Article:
Population ageing, defined as an increase in the proportion of old people in the population, is a very long-standing phenomenon in Europe. It is the consequence of two trends, generally viewed as positive – improved fertility control and longer life expectancy. The process will speed up over the coming decades and affect societies which, in many cases, are ill-prepared for this change.
The research program presented below focuses on analyzing the exact mechanisms of population ageing from the end of the Second World War up to 2050 and the consequences for both communities and individuals. It addresses the impact of demographic ageing at national and infra-national levels via two types of question: What are the challenges raised by population ageing? And how should these challenges be addressed?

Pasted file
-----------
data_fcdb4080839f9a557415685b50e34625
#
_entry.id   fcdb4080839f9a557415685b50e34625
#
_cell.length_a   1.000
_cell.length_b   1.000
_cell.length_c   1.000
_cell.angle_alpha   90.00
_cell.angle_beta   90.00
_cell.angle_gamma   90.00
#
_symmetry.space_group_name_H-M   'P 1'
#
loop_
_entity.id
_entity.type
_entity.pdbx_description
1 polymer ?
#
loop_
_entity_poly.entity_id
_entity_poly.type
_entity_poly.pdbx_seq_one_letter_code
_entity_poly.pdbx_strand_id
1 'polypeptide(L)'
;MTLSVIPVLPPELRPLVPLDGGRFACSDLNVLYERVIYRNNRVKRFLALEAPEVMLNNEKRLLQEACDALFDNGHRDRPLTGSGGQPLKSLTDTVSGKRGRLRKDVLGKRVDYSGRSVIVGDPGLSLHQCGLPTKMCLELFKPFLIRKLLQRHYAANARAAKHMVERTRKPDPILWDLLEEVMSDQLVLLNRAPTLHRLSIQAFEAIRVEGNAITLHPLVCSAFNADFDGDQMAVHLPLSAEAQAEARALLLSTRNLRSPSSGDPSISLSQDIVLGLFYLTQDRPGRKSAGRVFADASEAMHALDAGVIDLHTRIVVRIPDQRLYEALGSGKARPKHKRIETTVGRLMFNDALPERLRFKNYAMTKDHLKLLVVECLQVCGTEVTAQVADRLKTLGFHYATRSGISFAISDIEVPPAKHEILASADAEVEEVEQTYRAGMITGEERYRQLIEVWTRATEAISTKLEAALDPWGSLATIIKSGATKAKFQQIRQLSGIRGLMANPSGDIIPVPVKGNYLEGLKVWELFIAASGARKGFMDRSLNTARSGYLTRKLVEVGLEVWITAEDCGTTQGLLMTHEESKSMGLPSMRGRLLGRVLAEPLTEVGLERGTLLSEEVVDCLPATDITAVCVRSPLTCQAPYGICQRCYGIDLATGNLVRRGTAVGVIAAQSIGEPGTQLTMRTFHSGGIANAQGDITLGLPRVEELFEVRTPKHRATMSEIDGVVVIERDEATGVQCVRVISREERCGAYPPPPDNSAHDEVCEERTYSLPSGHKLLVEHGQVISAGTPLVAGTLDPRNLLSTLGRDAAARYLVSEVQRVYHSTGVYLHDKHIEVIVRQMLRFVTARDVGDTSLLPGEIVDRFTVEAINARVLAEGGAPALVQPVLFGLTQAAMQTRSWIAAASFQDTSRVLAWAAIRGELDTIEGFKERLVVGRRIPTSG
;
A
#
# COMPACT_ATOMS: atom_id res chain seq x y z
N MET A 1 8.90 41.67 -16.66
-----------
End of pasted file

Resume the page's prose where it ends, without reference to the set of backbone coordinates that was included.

• Effects of changes in key determinants of demographic renewal –fertility, mortality, personal mobility– on the past and future age structure of Balkan countries, regions and major cities (simulation).
• Impact of demographic ageing on past and future welfare spending (health, pensions).
• Critical analysis of past population policies.
• Long-term prospective study of ageing Balkan societies (studies based on contrasting trend scenarios).
This programme also examines the renewal and ageing of the working-age population (aged 15-64 years) and its components: working-age population (employed & unemployed) and working population.
It aims to:
• track changes in these diverse populations since 1950 (total numbers, by sex, age, educational level, sectors of activity, occupational status, geographical location, etc.);
• analyse the renewal mechanisms: effect of birth rate, mortality and international migration;
• estimate the effects of international migration on the distribution of educational levels and draw conclusions on the possible existence of a "brain drain".